There is awful advice being given to Matt’s son and I’d love to have the opportunity to help if I may be granted that opportunity one day...

You get what you pay for and anything free usually has some strings attached. 

I welcome any of you to come and see me at Endless Biking and I can help with just about anything, riding related. There are some great Instructors out there, some good ones and unfortunately some that are below the industry standard in terms of updated training, experience or even compliant business practices. 

I’ve dedicated almost 20 years to my craft and for the overall improvement and accessibility of it, industry wide. This level of coaching is unacceptable in this day and age. You can find better and you deserve better. 

One little nugget I will leave for you all to consider, is that no 2 corners are the same. These aren’t absolutes, so applying absolute theories will present limitations along the way. 😉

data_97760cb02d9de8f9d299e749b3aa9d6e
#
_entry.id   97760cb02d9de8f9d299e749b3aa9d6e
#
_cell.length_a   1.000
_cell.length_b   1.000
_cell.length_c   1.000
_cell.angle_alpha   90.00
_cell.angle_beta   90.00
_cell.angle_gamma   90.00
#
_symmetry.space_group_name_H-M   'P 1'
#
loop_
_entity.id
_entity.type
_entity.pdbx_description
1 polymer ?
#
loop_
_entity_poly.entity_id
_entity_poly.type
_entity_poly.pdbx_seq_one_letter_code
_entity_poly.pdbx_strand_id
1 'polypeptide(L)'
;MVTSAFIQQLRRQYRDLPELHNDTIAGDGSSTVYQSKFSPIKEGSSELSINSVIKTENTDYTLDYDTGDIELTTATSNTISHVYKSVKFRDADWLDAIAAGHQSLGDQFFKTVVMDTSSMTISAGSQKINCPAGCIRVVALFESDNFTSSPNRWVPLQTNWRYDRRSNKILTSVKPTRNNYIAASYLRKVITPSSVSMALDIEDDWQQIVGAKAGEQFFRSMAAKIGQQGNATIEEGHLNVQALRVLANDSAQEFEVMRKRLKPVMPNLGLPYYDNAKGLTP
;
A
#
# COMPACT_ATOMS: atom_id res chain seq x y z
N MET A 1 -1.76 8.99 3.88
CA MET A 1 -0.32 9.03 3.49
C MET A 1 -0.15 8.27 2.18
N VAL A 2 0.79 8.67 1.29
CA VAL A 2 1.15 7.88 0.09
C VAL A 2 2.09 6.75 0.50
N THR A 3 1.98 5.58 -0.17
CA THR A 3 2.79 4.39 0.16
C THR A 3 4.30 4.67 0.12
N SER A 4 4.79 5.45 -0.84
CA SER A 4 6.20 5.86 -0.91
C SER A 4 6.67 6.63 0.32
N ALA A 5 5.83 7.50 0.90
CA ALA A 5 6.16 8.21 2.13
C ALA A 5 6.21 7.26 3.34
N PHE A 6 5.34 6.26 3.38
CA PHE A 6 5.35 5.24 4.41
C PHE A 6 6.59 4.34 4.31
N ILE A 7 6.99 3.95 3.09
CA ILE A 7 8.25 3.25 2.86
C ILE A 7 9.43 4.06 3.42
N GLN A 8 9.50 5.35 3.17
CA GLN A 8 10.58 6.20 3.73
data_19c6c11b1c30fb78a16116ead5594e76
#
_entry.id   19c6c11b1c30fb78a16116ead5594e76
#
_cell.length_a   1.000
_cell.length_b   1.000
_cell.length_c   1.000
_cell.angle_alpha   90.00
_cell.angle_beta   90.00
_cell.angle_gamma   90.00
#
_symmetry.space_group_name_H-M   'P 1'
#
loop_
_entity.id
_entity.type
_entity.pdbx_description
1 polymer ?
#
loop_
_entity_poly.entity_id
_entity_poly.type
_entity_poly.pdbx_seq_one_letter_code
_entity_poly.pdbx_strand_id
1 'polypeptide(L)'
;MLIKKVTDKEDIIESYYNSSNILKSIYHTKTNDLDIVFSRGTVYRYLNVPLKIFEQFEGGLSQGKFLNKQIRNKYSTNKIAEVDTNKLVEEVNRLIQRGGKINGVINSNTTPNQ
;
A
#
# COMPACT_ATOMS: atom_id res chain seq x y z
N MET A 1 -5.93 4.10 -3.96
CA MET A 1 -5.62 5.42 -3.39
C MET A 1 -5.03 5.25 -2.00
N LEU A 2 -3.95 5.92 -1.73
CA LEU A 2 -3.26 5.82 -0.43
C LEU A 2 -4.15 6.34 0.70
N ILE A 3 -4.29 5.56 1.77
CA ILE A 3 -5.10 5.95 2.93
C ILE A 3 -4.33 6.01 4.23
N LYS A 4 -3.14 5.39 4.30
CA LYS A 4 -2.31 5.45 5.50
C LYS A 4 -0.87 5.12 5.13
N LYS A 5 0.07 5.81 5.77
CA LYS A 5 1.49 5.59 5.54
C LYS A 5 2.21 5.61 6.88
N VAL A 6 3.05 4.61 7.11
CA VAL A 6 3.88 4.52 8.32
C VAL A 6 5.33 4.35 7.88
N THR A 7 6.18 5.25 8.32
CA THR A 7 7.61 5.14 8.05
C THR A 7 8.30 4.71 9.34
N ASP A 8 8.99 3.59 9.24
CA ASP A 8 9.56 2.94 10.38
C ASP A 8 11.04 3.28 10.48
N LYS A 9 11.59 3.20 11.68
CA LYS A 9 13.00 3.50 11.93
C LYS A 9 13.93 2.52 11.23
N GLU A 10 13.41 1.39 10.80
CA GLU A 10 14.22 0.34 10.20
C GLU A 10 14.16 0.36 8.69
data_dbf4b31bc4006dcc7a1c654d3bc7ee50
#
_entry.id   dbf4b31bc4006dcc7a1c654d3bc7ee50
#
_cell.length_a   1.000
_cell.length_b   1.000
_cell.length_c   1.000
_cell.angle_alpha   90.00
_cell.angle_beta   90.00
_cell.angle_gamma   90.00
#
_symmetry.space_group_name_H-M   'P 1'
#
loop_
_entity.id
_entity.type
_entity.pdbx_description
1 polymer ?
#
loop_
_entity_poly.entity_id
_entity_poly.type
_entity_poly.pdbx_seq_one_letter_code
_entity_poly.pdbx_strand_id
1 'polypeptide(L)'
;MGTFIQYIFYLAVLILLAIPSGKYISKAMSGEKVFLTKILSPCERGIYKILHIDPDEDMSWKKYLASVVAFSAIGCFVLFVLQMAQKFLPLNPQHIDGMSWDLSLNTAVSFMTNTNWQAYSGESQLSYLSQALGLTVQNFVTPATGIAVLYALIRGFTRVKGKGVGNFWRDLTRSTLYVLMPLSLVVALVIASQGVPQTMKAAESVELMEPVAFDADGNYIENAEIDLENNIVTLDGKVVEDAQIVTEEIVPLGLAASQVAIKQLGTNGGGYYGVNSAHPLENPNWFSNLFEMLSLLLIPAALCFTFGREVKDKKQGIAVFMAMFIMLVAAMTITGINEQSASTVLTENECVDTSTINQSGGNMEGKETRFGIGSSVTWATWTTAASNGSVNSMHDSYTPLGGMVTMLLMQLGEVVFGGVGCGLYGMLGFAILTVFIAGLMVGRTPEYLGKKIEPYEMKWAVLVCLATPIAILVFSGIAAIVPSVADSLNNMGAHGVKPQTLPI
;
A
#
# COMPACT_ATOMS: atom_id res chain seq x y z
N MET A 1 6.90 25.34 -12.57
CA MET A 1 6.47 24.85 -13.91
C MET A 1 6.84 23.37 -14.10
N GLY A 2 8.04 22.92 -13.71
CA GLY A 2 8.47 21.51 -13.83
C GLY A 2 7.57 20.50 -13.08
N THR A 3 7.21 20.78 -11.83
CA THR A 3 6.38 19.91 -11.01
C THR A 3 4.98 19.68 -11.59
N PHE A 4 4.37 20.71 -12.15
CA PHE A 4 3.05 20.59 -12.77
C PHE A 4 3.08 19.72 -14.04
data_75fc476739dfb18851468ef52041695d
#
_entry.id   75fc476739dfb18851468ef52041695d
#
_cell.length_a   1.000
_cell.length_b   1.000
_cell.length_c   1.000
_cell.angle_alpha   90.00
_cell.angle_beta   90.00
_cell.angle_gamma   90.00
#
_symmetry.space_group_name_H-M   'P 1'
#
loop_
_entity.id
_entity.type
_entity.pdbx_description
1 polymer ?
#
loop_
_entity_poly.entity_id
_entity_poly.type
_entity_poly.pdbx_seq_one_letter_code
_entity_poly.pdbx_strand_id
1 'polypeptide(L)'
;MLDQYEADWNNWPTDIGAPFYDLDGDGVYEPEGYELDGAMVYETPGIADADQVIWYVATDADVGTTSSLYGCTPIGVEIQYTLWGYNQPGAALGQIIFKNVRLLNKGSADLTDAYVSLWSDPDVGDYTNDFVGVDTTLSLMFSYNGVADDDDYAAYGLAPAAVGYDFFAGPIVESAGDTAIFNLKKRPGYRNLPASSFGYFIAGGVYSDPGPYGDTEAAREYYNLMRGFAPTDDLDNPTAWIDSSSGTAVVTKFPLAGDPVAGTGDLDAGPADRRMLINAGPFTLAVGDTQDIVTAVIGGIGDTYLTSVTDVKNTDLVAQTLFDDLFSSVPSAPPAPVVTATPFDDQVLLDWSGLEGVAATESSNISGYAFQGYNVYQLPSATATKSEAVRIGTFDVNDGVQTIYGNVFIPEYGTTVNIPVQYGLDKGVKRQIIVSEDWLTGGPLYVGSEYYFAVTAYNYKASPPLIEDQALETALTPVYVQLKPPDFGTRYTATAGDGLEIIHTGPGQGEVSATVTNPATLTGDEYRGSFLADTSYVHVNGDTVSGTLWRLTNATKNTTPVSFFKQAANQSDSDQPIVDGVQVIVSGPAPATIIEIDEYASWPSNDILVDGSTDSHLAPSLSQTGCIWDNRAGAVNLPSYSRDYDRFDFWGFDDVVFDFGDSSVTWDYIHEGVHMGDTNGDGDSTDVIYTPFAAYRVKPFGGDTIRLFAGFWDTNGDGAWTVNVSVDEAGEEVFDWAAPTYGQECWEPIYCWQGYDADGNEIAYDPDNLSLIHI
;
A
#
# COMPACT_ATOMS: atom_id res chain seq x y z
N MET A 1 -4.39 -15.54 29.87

+4 Shinook DB@EB Rob Gretchen rolly
LWK  - Nov. 20, 2018, 3:30 p.m.

As someone who provides some MTB coaching and having attended various PMBI courses, I have to cringe at some of the experiences people have had!  The ability to pro-bro-shred does not equal the ability to teach anything.  MTB skills coaching is fundamentally about teaching, not showing off your self perceived pro riding skills.  I've had to really work and practice to improve aspects of my riding and I think that helps my teaching.

Teaching means you understand the fundamentals, know how skills build and progress, and are able to combine that theoretical knowledge with the ability to observe people's movements, understand what they are doing and finally be able to communicate all this to them in a way that they can understand and relate to.

I can imagine its hard to find a "good" coach but I do think the PMBI certifications provide a pretty solid framework and foundation.  And for what its worth, I think cornering is actually the hardest MTB skill to master and/or teach - there is just so much going on, variables to deal with and options to use.


+1 ZigaK
Reed Holden  - Nov. 20, 2018, 8:40 p.m.